All agricultural eyes have been on the Ploughing for the last week. But as with a lot of pre-Covid habits, after three years I forgot about blocking off the third week in September for the annual media circus.
Instead, I found myself in Warsaw with a group of Dutch flower and bulb producers, looking to make inroads in the booming Polish market.
It never ceases to amaze me how affluent these former Communist states feel today.
You would have a crick in your neck looking up at the soaring towers of glass that are starting to dominate Polish cities’ skylines.
The bars and cafes are as hip as any other cosmopolitan European capital, and the shops, hotels and cars are equally snazzy.
This is the lure for inveterate traders like the Dutch.
I initially thought that they might be refocusing on the likes of Poland because of the loss of the previously lucrative Russian market.
But my Dutch colleagues assured me that while their fingerprints won’t be found on any of the products, there are still plenty of plants and flowers finding their way around the EU sanctions.
Instead they are ensuring that the local suppliers don’t get too big without the Dutch men having a slice of the action.
Covid drove a real spike in flower sales through the big supermarket chains, which are still finding their feet in Poland.
While Covid has eased, it left a permanent dent in the sales volumes of traditional florist outlets.
But inflation is set to drive another nail into the small independent retailer’s coffin.
While we think it’s bad here at close to 10pc, it’s double that in most Baltic countries, and Poland is close to 17pc.
That will force families to consolidate more of their weekly shop in discount stores. Expect the likes of Aldi and Lidl to clean up over the coming years.
The Dutch are constantly monitoring who’s doing what and where.
They run companies that trade in the millions and can afford to send their scouts all over the world. They have tentacles in the most unlikely places.
The guy I happened to sit beside on Wednesday night explained to me how his company employs up to 250 people in the Sechura desert on Peru’s Pacific coast.
He grows half of all the amaryllis bulbs on the planet, or well over 100 million bulbs.
While the Dutch had first taken the amaryllis bulb from South Africa to cultivate intensively in Holland over 50 years ago, they quickly realised that the real money was in producing southern hemisphere bulbs that would bloom in time for the Christmas market, when they often fetch north of €15 each.
For years they concentrated on a patch of southern Brazil close to Sao Paulo, where the climate was warm enough without being too hot and humid to control diseases that would otherwise ravage the crop.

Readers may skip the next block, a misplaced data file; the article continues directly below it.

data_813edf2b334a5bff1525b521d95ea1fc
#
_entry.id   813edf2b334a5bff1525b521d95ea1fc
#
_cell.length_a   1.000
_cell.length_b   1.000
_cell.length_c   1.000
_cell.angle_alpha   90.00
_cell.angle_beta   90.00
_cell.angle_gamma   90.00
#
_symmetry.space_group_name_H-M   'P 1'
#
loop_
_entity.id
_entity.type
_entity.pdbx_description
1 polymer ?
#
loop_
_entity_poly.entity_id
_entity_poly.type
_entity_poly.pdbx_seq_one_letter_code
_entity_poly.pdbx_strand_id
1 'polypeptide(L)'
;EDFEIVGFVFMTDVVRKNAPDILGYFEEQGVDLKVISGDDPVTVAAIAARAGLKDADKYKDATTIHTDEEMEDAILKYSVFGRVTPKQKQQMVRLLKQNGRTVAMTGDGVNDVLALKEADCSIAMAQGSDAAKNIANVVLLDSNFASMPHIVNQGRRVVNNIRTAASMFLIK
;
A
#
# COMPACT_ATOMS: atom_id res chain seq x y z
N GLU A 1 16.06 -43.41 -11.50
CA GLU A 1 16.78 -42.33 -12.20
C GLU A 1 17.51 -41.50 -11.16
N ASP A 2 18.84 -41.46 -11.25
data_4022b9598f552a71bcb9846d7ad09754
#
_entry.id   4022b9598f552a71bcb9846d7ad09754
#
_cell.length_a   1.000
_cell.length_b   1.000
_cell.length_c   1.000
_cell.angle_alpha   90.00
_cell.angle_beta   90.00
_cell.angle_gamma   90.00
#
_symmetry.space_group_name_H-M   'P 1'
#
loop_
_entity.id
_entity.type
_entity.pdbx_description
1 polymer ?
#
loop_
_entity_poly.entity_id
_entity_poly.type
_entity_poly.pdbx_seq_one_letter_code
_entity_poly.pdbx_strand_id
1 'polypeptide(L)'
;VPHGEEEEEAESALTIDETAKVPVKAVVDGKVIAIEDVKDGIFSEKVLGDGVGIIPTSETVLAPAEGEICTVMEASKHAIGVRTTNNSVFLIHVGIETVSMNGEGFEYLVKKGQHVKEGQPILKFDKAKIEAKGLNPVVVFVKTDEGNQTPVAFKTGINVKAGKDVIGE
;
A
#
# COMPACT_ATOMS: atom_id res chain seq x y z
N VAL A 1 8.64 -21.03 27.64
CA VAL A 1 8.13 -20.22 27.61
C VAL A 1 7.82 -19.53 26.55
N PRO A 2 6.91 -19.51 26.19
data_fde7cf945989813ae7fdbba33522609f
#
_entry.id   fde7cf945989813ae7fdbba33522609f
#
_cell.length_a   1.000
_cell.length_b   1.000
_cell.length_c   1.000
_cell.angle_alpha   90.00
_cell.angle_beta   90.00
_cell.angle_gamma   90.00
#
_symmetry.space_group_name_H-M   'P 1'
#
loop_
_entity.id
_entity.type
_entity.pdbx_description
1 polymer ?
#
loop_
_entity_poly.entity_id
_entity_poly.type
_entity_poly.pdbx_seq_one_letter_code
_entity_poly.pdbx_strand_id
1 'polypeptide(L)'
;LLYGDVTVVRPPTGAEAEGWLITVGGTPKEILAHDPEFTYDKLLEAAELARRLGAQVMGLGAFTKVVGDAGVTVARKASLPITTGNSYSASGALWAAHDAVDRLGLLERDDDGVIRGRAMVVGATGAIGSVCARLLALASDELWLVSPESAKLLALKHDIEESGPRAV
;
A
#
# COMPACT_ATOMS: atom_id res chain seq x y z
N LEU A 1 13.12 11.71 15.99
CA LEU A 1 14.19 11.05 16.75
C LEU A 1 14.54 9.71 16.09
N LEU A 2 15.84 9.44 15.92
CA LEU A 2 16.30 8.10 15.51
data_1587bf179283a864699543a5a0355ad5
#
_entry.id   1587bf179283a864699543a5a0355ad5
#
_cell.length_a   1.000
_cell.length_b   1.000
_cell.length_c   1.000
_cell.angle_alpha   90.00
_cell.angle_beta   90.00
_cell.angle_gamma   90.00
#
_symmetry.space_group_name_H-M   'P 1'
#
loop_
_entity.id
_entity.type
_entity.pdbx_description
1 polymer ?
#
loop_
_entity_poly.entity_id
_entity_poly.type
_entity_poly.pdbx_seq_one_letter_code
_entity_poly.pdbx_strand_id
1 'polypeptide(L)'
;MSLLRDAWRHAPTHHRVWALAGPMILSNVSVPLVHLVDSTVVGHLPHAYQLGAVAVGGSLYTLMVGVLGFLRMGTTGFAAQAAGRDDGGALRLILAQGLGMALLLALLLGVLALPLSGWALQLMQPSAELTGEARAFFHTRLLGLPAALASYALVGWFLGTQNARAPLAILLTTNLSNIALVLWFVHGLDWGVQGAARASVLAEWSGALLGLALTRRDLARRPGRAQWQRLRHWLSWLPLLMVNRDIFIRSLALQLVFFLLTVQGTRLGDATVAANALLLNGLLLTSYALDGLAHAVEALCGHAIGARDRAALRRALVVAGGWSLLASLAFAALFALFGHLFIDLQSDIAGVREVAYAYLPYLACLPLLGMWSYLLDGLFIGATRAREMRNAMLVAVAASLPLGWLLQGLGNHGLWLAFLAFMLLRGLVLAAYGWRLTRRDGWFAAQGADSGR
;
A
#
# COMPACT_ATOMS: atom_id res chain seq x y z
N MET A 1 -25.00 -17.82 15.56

But as the years rolled on, Brazil showed its weaknesses.
The unpredictable political system began to spook the conservative Dutchmen, and when climate change began to kick in over the last decade with new weather extremes, they began scouring the globe again.
South-west Africa was one possibility, but it was weak on water supplies, while south-east Africa was still too politically unstable.
China had the micro-climate but ‘that’s for the Chinese’.
That’s when Peru started to catch their attention. In recent years the Peruvian government has undertaken massive water schemes to pipe the water through the Andes from the east, where there is an over-abundance of rainfall, to the parched western slopes that flatten out into 30km of sandy nothingness until the dessert hits the sea.
The cold Humboldt current that rumbles up the coast at vast depths from the Antarctic keeps what would otherwise be a scorched piece of the planet at a very comfortable 25°C.
With the availability of plentiful irrigation, the Peruvian desert has suddenly become one of the world’s largest open-air greenhouses.
Low humidity levels minimise disease, and the level sandy soils are easily worked. Avocados, asparagus and a host of other demanding but high-value crops are springing up over thousands of irrigated acres in the region.
My Dutch acquaintance explains how his company had invested millions in the project over the last eight years, with a pay-back only starting to roll now.
You can imagine me sitting there chewing over the schnitzel and the implications of the Dutch growers’ latest adventures.
It was on such a vastly different scale that it was hard not to feel overawed by the ambition of it all. It made Ratheniska seem very far away and my farming ambitions look very amateur.
But as the Dutch have proven, it’s always good to know what the competition is up to... even if it does freak you out a little.
Darragh McCullough runs a mixed farm enterprise in Meath, elmgrovefarm.ie